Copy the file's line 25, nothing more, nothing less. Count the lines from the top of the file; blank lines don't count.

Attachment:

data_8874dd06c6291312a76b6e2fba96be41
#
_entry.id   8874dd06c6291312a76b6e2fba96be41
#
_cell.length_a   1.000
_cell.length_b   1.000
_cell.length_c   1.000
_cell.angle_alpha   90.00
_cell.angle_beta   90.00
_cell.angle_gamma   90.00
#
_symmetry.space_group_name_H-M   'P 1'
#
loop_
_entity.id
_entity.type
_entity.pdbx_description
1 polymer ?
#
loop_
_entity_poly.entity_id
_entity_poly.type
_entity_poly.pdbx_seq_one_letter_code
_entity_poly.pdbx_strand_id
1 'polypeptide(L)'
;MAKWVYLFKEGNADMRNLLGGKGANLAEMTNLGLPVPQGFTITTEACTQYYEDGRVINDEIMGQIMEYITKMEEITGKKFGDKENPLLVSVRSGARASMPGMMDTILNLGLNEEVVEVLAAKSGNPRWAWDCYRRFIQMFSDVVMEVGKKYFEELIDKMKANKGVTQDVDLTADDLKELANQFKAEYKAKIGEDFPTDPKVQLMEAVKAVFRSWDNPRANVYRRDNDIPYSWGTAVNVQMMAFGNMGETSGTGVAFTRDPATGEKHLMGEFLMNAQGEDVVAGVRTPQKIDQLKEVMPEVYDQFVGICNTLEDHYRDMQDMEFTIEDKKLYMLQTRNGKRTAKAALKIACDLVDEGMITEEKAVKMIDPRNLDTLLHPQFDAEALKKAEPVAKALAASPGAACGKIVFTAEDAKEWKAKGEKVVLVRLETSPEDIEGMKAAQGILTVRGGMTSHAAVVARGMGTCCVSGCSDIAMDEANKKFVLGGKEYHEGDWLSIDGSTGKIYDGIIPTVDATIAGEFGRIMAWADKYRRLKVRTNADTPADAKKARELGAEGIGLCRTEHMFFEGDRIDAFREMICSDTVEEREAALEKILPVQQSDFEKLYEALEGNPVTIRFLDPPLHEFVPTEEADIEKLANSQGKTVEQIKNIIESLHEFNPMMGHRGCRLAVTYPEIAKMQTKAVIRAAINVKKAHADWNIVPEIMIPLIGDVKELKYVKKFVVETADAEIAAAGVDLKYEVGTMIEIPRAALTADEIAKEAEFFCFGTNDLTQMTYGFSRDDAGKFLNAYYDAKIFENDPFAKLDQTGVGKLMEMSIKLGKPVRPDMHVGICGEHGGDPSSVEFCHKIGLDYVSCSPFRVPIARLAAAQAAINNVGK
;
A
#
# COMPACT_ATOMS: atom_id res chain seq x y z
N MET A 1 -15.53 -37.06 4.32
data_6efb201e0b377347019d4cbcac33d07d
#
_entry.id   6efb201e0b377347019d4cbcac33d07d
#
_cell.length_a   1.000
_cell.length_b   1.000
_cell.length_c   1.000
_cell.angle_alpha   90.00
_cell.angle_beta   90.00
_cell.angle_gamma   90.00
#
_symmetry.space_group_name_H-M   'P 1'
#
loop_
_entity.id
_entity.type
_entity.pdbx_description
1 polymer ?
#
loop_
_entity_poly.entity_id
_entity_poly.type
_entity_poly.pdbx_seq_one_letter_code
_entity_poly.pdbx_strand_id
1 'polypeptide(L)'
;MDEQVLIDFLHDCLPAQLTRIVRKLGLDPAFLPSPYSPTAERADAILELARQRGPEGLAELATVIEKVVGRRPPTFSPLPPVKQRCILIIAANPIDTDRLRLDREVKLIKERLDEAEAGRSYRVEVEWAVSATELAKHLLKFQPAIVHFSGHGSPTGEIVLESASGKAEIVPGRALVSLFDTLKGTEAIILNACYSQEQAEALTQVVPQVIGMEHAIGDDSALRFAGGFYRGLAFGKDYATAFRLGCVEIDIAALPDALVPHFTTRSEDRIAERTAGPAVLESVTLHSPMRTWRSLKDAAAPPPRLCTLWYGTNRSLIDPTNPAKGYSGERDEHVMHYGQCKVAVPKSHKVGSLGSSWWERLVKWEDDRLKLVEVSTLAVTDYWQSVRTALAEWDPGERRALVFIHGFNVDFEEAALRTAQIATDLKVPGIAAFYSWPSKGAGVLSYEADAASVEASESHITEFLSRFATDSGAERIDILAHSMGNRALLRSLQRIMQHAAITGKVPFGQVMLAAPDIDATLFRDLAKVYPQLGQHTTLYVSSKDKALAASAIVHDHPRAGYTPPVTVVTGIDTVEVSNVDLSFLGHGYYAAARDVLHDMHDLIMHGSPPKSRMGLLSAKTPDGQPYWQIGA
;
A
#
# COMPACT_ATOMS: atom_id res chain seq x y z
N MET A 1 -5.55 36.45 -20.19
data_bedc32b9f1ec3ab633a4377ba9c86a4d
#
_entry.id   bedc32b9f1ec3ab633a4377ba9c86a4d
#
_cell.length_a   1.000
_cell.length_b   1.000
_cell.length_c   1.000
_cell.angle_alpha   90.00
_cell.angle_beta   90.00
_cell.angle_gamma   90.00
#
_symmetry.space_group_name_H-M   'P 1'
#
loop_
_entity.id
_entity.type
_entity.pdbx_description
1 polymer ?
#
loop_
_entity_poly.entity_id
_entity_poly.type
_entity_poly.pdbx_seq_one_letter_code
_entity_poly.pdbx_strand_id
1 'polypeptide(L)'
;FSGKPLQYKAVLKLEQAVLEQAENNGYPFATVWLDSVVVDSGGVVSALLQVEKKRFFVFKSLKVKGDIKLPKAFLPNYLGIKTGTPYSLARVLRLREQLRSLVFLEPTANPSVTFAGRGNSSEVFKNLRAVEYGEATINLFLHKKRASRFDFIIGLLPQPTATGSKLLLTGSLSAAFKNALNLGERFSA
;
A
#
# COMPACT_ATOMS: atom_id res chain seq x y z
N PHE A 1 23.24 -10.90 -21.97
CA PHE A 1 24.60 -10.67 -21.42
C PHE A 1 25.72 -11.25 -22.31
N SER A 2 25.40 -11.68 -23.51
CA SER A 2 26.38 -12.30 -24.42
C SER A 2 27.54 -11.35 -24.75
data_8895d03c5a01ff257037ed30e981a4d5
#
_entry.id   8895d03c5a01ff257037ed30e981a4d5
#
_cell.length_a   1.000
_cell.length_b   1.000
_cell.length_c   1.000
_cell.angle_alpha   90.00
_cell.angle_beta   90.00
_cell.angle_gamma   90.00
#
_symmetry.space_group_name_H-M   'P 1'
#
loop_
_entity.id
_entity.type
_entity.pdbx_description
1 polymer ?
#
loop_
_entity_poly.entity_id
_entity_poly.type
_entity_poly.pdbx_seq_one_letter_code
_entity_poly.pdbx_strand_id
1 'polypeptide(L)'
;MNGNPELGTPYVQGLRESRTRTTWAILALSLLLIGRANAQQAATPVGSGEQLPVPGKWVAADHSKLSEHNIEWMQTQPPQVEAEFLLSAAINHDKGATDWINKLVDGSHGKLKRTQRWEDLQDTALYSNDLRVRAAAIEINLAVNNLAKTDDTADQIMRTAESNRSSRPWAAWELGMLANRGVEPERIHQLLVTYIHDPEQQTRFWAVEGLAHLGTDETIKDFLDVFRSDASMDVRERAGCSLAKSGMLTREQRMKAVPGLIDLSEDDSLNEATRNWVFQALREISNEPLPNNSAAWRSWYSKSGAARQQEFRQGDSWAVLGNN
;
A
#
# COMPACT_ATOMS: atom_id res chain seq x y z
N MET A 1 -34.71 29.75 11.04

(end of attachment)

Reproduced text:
1 'polypeptide(L)'